Stephen Wilkerson (email@example.com) received his PhD from Johns Hopkins University in 1990 in Mechanical Engineering. His Thesis and initial work was on underwater explosion bubble dynamics and ship and submarine whipping. After graduation he took a position with the US Army where he has been ever since. For the first decade with the Army he worked on notable programs to include the M829A1 and A2 that were first of a kind composite saboted munition. His travels have taken him to Los Alamos where he worked on modeling the transient dynamic attributes of Kinetic Energy munitions during initial launch. Afterwards he was selected for the exchange scientist program and spent a summer working for DASA Aerospace in Wedel, Germany 1993. His initial research also made a major contribution to the M1A1 barrel reshape initiative that began in 1995. Shortly afterwards he was selected for a 1 year appointment to the United States Military Academy West Point where he taught Mathematics. Following these accomplishments he worked on the SADARM fire and forget projectile that was finally used in the second gulf war.
Since that time, circa 2002, his studies have focused on unmanned systems both air and ground. His team deployed a bomb finding robot named the LynchBot to Iraq late in 2004 and then again in 2006 deployed about a dozen more improved LynchBots to Iraq. His team also assisted in the deployment of 84 TACMAV systems in 2005. Around that time he volunteered as a science advisor and worked at the Rapid Equipping Force during the summer of 2005 where he was exposed to a number of unmanned systems technologies. His initial group composed of about 6 S&T grew to nearly 30 between 2003 and 2010 as he transitioned from a Branch head to an acting Division Chief. In 2010-2012 he again was selected to teach Mathematics at the United States Military Academy West Point. Upon returning to ARL's Vehicle Technology Directorate from West Point he has continued his research on unmanned systems under ARL's Campaign for Maneuver as the Associate Director of Special Programs. Throughout his career he has continued to teach at a variety of colleges and universities. For the last 4 years he has been a part time instructor and collaborator with researchers at the University of Maryland Baltimore County (http://me.umbc.edu/directory/). He is currently an Assistant Professor at York College PA.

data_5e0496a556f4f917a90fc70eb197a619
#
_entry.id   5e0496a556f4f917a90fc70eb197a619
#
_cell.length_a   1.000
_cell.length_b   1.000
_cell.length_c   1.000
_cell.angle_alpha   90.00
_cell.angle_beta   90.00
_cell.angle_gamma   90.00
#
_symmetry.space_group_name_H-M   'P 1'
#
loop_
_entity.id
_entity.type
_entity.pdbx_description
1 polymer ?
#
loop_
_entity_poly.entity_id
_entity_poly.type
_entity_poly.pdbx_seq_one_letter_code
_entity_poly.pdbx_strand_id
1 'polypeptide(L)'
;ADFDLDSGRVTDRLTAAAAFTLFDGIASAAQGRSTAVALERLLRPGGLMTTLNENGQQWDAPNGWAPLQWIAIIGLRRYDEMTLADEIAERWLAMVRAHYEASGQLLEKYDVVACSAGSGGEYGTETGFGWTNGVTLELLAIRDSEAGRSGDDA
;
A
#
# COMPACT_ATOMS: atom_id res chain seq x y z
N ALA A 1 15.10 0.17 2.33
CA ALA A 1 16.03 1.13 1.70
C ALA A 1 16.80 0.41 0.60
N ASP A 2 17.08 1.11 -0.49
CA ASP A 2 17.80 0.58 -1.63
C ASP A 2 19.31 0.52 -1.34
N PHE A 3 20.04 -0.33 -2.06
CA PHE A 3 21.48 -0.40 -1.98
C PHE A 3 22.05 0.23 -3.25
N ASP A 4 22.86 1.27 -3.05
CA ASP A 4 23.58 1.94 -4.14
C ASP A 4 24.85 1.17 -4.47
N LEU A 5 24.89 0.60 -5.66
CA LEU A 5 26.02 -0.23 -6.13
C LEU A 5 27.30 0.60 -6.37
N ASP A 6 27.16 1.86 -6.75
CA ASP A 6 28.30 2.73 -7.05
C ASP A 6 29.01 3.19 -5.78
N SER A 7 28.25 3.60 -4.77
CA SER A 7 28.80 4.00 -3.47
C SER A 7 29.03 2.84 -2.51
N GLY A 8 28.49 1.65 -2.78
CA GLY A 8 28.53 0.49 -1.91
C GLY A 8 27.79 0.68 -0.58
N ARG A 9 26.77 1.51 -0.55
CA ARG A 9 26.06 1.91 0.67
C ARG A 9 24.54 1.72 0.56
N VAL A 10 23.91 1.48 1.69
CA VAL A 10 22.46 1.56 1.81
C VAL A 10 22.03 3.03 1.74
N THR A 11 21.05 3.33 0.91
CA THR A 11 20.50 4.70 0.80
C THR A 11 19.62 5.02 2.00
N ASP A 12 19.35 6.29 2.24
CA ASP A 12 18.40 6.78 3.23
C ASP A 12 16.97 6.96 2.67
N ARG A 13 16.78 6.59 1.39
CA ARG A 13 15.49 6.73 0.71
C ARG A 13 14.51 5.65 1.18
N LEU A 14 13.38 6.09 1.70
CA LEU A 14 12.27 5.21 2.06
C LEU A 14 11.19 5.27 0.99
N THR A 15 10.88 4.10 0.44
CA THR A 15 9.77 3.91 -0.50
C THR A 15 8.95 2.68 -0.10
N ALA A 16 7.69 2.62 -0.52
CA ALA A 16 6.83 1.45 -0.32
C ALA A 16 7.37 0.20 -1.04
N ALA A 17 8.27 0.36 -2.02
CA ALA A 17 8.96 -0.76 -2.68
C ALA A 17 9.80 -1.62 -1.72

Andrew completed his Bachelors in Mechanical Engineering and Management (Business) at McMaster University in 2006. In 2011, he completed his Ph.D. in Mechanical Engineering at McMaster in the area of estimation theory with applications to mechatronics and aerospace systems. Andrew worked as a postdoctoral researcher at the Centre for Mechatronics and Hybrid Technology (Hamilton, Ontario, Canada). He also worked as a Project Manager in the pharmaceutical industry (Apotex Inc.) for about three years. Before joining the University of Guelph in 2016, he was an Assistant Professor in the Department of Mechanical Engineering at the University of Maryland, Baltimore County. Andrew worked with a number of colleagues in NASA, the US Army Research Laboratory (ARL), US Department of Agriculture (USDA), National Institute of Standards and Technology (NIST), and the Maryland Department of the Environment (MDE). He is an elected Fellow of ASME, is a Senior Member of IEEE, and is a Professional Engineer of Ontario. He is also an Associate Editor for the International Journal of Robotics and Automation and is a reviewer for a number of ASME and IEEE journals and international conferences. Andrew earned the 2019/2020 University Research Excellence Award for the College of Engineering and Physical Sciences based on his research activities at the University of Guelph. He is also a 2019 SPIE Rising Researcher award winner based on his work in intelligent estimation theory, and a 2018 Ontario Early Researcher award (ERA) winner based on his work in intelligent condition monitoring strategies. He was also awarded the 2019 University of Guelph Faculty Association (UGFA) Distinguished Professor Award for Excellence in Teaching in the College of Engineering and Physical Sciences.
I am a PhD student focusing on Intelligent Systems at the University of Guelph under my advisor, Dr. Andrew Gadsden. I did my undergraduate degree at the University of Maryland, Baltimore County (UMBC) where I received a BS in Mechanical Engineering. My undergraduate experience introduced me to education and educational research, which drew me to teaching undergraduates in design courses. Several of my research interests include: control systems, estimation theory, pedagogy, diversity in higher education, and concept inventories.
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